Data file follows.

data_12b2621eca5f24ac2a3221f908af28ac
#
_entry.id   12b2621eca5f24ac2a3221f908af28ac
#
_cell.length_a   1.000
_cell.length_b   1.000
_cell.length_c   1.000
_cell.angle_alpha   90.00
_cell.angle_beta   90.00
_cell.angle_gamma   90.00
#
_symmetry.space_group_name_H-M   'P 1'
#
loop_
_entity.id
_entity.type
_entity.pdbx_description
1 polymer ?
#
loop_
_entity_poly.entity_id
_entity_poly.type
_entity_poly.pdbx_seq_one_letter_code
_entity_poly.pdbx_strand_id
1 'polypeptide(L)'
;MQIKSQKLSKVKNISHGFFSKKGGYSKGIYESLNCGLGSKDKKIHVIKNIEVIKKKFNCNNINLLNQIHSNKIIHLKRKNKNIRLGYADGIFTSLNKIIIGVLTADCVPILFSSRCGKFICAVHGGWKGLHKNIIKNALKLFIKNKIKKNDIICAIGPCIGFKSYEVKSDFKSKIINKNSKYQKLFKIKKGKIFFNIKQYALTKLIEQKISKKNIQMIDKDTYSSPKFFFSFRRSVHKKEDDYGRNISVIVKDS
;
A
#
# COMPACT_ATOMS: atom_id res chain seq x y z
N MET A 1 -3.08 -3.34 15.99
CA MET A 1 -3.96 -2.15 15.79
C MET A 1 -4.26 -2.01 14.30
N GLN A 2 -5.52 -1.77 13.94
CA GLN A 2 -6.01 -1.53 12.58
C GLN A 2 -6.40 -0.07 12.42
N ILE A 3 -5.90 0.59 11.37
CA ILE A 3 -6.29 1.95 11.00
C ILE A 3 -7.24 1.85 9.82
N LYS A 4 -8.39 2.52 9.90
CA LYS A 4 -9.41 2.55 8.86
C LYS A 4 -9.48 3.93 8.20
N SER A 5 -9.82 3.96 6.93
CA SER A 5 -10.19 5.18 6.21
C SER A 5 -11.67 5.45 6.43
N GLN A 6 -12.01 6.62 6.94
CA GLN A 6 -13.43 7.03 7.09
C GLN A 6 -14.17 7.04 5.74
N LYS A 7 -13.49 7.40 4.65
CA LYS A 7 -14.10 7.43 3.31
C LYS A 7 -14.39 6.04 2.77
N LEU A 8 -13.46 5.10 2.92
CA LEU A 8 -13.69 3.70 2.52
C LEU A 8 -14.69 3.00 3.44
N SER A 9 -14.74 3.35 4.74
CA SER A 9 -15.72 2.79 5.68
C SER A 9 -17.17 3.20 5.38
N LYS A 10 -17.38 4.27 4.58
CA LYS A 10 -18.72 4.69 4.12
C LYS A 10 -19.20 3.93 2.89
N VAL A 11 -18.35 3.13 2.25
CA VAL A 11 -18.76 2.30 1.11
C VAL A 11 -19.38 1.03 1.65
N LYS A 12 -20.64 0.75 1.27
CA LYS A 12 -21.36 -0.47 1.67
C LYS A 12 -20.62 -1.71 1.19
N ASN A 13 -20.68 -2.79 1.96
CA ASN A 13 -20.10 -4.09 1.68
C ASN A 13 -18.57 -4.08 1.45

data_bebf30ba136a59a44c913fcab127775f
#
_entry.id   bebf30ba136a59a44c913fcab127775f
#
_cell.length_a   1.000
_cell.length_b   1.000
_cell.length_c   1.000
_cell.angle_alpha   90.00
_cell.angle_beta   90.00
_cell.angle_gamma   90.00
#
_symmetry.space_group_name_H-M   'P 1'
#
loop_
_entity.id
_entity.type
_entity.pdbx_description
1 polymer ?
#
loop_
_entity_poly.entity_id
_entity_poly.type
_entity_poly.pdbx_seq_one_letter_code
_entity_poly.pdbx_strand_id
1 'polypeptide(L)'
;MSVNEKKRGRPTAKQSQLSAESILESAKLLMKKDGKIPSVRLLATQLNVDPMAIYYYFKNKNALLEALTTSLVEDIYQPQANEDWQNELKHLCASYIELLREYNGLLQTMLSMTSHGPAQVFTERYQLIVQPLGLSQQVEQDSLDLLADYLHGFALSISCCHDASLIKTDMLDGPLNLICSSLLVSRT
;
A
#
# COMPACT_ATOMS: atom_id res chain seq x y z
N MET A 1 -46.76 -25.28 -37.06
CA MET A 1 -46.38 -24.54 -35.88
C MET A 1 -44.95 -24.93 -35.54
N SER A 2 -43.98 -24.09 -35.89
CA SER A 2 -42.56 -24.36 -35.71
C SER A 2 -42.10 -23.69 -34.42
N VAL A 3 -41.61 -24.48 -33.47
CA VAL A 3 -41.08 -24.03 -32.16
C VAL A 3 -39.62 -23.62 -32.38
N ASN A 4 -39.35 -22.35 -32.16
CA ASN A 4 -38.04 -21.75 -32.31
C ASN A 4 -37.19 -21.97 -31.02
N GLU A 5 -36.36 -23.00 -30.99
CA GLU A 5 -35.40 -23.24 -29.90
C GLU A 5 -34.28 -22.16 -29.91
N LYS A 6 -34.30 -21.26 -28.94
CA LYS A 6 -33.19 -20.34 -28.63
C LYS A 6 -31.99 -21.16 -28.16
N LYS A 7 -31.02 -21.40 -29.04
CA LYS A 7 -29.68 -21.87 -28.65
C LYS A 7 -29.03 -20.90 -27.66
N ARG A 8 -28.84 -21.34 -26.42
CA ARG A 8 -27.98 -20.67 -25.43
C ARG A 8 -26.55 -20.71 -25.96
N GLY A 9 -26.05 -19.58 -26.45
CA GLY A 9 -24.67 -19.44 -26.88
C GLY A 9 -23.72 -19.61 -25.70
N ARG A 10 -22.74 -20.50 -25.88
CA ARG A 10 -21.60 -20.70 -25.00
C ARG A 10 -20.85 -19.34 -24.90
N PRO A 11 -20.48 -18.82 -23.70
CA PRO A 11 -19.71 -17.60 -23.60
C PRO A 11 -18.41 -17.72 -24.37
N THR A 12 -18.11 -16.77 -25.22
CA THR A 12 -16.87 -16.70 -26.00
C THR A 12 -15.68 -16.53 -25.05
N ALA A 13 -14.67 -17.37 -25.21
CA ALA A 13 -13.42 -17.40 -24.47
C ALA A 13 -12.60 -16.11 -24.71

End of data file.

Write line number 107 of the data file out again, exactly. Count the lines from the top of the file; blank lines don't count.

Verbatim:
CA VAL A 3 -41.08 -24.03 -32.16